|CeBit and other stuff..
||[May. 22nd, 2008|09:35 am]
I spent yesterday a) at the Financial Services Institute of Australasia FINSIA (of which I am a Senior Associate - SA Fin) listening to a "free to members" mini seminar regarding "Emerging and Profitable Companies" (three all in the medical arena).
It was noted that 1 billion people in the world today snore (which is an illness)
After that it was back to CeBit where I picked up quite a bit of useful information and LOTS OF FREE PENS !
I noted that I could possibly become a wireless access point for the Werrington shopping complex (if my broadband connection extends that far) via a company from New Zealand. The deal (for anybody) is that if people connect to the public signal rather than the private signal it's possible to charge for access and the revenue would be 50% to me and 50% to them.
I didn't hear Senator Conroy's Address to the CeBIT Ausinnovate Conference, Sydney as I don't have the money to attend what are expensive seminars.
In Australia, the most recent ABS data shows that last year there were more than seven million internet subscribers. They also show that—where available—there is an increasing demand for higher speed broadband services. The internet is viewed by some as an essential facility—in much the same way as gas, electricity and the telephone. And a recent report by the Australian Communications and Media Authority (ACMA) indicated that Australians already see the internet as an essential part of their lives. Seventy per cent of household consumers indicated that broadband is a ‘critical service for the future’
All of these figures suggest that we are in the process of a profound social and economic revolution
No kidding ! Even the Minister has discovered the Internet. I can only hope he understands the social aspects of it.
via Mike Meloni (Somebody think of the Children)
Moral backlash over sexing up of our children
May 22, 2008
Opening tonight at the elegant Roslyn Oxley9 Gallery in the heart of Paddington is an exhibition of photographs by Bill Henson, featuring naked 12 and 13 year-olds.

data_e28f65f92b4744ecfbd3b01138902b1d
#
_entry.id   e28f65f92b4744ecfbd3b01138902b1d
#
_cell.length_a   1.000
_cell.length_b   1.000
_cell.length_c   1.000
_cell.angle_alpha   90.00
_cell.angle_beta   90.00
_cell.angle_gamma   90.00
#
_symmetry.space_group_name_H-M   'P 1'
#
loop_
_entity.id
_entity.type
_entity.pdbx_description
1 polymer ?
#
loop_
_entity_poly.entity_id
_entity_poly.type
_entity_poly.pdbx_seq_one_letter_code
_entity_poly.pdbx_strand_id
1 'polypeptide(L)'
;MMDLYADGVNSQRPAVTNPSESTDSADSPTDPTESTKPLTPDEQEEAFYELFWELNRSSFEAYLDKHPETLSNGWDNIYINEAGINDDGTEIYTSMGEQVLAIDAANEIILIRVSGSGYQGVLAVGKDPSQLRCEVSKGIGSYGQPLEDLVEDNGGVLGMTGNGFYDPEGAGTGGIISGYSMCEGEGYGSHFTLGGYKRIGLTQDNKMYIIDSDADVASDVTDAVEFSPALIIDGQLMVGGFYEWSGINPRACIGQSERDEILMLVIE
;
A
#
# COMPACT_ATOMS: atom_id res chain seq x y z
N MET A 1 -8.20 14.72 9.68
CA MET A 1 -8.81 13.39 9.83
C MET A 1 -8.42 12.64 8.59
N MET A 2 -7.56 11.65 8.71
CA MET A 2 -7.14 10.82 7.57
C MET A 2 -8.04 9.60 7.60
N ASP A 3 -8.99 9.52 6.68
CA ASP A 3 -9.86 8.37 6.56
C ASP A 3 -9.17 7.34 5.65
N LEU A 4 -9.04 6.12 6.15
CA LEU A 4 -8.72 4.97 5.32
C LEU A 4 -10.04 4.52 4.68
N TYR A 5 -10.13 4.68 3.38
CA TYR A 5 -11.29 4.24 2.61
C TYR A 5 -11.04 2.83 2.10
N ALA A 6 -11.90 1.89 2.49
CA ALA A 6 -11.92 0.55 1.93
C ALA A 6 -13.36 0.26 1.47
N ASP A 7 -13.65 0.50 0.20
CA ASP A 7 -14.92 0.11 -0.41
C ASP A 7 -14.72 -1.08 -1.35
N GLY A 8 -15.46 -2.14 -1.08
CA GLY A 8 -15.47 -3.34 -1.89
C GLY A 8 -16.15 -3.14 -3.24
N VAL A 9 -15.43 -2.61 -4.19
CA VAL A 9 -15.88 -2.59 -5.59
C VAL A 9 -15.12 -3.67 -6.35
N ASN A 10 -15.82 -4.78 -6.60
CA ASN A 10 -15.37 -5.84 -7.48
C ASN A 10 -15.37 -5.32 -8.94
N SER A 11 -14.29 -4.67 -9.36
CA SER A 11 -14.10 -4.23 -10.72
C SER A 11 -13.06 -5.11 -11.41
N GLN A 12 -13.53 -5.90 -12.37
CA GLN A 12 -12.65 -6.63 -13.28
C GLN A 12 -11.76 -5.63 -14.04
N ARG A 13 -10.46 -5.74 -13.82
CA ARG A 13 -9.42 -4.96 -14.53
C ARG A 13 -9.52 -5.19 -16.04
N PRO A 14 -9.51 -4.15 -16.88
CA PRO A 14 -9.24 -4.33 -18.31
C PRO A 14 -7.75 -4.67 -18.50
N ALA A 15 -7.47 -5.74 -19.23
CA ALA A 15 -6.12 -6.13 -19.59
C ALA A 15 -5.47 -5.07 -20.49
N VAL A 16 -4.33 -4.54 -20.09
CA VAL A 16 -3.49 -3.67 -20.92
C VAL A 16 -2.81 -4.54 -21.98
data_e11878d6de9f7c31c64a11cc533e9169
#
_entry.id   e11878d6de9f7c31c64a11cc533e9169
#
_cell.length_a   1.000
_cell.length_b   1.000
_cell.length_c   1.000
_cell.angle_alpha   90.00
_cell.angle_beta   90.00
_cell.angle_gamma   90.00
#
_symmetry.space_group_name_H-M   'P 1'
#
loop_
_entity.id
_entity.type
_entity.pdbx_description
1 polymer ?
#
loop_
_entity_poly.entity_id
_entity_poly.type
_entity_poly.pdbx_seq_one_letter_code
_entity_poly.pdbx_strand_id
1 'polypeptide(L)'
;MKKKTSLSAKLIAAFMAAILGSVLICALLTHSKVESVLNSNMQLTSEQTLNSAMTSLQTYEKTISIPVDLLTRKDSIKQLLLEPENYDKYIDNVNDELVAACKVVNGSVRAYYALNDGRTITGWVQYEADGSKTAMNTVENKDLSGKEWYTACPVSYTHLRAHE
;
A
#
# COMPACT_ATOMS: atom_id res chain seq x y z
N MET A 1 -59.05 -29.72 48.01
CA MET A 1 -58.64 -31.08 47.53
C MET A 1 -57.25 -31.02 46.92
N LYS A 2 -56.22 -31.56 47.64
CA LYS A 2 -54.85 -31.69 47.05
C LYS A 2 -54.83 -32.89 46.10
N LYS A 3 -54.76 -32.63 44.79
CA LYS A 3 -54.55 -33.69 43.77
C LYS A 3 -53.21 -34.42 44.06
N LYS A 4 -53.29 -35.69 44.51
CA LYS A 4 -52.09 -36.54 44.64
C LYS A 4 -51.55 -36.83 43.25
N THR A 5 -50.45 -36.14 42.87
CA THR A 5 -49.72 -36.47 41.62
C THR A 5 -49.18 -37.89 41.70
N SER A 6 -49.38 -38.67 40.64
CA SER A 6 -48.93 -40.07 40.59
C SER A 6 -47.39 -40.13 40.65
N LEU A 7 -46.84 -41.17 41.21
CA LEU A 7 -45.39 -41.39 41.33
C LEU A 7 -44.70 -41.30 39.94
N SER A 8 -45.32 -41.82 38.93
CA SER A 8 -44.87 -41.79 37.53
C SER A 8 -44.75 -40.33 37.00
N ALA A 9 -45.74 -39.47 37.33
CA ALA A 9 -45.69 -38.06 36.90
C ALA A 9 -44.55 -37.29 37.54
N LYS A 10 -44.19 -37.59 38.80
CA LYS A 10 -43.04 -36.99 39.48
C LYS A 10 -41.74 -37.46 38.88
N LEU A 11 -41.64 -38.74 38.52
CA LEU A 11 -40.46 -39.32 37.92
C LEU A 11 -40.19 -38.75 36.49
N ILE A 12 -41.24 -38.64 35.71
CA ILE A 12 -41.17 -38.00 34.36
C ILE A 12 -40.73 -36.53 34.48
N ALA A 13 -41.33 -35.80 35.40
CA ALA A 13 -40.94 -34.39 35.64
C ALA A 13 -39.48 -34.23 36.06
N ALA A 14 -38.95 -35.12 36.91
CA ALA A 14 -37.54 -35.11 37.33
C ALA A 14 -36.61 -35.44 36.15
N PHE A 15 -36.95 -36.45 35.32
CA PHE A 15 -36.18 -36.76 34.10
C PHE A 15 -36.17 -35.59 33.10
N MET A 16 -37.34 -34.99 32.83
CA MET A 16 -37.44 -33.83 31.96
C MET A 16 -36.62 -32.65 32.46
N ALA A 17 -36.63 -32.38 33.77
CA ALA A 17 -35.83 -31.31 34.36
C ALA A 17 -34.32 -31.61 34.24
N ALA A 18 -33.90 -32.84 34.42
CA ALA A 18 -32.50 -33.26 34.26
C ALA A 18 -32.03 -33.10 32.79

The invitation to the exhibition features a large photo of a girl, the light shining on her hair, eyes downcast, dark shadows on her sombre, beautiful face, and the budding breasts of puberty on full display, her hand casually covering her crotch.
Such images presenting children in sexual contexts are so commonplace these days they seem almost to have lost the capacity to shock.
I believe Miranda Devine may be related to Frank Devine who was at one stage the edtior of Reader's Digest where I worked for over two decades.
There are three podcasts on this site at the University of New South Wales where the issue is discussed.
Too Much, Too Young? Young people and new media
Presented by Professor Catharine Lumby
15th May 2008
We are living in times of heightened public fear about the impact new media genres and technologies are having on the lives of children and young people. There are concerns that young people are substituting online interactions for real life relationships; that raunch culture is forcing our girls to grow up too young; that gaming is creating a generation of boys who are addicted to virtual violence; and that children are being exposed to adult material and adult predators online. What does recent research tell us about young people and new media? What should parents, educators and policy makers be doing to protect them? In this lecture, Professor Lumby will locate these concerns historically and examine new theoretical models for understanding them which point to practical solutions.
I am still waiting for the .mp3 version of Dr. Lumby's address to the Sydney Institute which I attended on Tuesday evening